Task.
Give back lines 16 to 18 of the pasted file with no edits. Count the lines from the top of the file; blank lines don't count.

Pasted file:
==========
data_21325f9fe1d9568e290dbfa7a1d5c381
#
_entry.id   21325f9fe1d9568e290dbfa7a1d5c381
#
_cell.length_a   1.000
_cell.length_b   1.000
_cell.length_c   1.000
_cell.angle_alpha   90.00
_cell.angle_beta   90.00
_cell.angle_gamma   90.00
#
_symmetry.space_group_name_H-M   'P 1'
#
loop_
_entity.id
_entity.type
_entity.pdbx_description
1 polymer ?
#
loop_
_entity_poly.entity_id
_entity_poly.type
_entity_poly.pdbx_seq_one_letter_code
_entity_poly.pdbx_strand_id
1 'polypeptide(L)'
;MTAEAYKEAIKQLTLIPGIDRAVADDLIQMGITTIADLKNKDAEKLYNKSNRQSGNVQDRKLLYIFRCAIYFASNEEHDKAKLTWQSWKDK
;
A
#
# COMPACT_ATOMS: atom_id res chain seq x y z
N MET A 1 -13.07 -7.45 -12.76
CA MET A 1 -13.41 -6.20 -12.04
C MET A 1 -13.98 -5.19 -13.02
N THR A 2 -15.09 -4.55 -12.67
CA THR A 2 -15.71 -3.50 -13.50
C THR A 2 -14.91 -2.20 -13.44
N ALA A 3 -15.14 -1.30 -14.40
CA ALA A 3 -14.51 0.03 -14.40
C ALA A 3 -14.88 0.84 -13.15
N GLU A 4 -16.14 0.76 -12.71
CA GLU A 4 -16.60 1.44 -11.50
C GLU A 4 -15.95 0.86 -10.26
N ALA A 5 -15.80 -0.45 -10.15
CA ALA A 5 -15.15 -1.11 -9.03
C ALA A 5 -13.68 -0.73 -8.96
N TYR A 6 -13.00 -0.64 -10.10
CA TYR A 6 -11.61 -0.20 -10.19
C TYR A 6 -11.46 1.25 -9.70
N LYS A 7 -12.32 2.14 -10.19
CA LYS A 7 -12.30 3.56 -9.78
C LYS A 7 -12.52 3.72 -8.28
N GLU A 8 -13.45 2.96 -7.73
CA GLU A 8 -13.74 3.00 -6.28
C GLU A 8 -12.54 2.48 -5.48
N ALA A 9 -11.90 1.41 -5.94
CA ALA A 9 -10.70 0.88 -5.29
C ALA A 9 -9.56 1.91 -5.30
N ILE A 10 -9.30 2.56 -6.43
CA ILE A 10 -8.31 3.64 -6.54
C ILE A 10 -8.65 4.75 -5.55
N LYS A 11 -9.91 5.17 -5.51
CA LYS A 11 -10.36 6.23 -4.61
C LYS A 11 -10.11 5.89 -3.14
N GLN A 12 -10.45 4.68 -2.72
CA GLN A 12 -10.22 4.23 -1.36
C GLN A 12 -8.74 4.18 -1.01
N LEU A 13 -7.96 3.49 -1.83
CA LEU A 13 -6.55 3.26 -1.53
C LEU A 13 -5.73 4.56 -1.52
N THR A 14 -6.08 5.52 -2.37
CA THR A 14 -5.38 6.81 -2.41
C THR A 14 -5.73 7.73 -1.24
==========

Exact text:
_entity.type
_entity.pdbx_description
1 polymer ?